As you can see from the above, there is information about the Babaylan Mandala on the left side of the postcard, and a complimentary note from Leny on the right side. I decided to cover the messages with some post-its as I liked the idea of messages waiting to be discerned. I used fuschia-ish post-its as I wanted to integrate a vibrant color—Babaylans are often colorful , after all…
At this point, when I closed the book, the fuschia pages stuck out beyond the edges of the book cover.
Initially, I thought to trim the pages, but then decided to leave them sticking out. It’s an idea I recall from a chapbook by marvelous poet j/j hastain which I once reviewed. I left the pages long for the same reason I interpreted the elongated pages in j/j's chap: that the book contains something whose expanse is so large it cannot be contained within a book’s borders; I wrote in the review, “It’s as if the cover cannot contain what is inside.”
The Babaylan Mandala would be split by the book’s spine in order to be the first and last images seen by the reader.
We then open the book, first to see the first half of the Babaylan Mandala and the first half of of the postcard text about the Babaylan Mandala (which I'll replicate below):
After reading the text on the Babaylan Mandala, the reader then can pull the fuschia-colored tab to see the Igorot tribal dance:
The reader folds the page then turns it over to the next page
After reading, the reader can pull the fuschia-colored tab to see the mermaid:
The following is the text read by the reader, taken from the postcard:
Babaylan MandalaBy Perla Paredes DalyThe Babaylan Mandala represents YOU, your soul and existence in the cosmos and your connection with all of Creation. YOU are the Bahala tree of life at the center, shown with sacred numbers… symbols of the elements the Seen and Unseen, the macrocosm and microcosm… and Philippine baybayin symbols of KA and BA, HA and LA. All these symbols have metaphorical meanings that I share with you and that you too can discern for yourself. It is a message from our ancestors that I convey through symbolism, instead of words.The Babaylan Mandala can be used as a meditation tool for “pagbabalikloob” or return to “Loob” (Inner, True or Higher Self). The image is meant to be contemplative so that you can connect with the metaphoric details and the whole. It is a visual device to enable you to look inwards, realize and live from your True self and to find “pakikipagkawa” or connection to the Cosmos and to the Divine source that sparks all of Life, that exists within all humans, all creatures and all of Creation. This journey may empower you to be whole and in harmony with all your “kapwa” and the Earth.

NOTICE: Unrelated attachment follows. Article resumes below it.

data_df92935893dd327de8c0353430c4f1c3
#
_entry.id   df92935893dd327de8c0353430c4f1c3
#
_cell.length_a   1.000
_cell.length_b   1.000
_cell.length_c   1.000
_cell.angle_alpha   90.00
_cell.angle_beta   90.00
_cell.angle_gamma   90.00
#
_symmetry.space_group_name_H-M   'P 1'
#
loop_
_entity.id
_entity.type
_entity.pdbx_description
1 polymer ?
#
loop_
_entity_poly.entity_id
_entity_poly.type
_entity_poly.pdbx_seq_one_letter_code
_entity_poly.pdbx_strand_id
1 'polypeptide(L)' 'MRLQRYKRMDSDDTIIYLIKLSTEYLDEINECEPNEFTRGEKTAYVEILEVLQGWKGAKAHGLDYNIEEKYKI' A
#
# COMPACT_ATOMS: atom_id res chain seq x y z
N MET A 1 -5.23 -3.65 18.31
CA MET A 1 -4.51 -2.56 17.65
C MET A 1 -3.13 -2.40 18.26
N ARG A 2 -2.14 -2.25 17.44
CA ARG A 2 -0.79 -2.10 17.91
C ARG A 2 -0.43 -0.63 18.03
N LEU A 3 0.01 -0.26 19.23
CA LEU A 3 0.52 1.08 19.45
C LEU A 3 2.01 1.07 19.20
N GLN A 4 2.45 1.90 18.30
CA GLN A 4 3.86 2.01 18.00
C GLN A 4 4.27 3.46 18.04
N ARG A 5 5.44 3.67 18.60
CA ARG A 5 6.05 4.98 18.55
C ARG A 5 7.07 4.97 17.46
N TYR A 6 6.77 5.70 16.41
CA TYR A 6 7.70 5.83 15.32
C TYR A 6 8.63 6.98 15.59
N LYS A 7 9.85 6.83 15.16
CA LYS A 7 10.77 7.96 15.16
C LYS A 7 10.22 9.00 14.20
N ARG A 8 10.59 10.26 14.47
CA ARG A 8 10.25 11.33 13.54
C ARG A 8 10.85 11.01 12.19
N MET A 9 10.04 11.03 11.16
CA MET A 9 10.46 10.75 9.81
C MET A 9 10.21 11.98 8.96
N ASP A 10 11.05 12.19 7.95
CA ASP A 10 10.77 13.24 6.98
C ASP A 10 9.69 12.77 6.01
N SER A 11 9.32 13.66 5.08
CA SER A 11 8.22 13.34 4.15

For those of you interested in finding out more about the Philippine Babaylan, there is much information in the internet on the Babaylans. You might also click on the link to Leny's book, , Babaylan: Filipinos and the Call of the Indigenous.
And now, where oh where shall we “shelve” The Call of the Babaylan Mandala by Perla Paredes Daly? But of course, it should be placed lovingly on the coffee table of the narra sala set from the Philippines!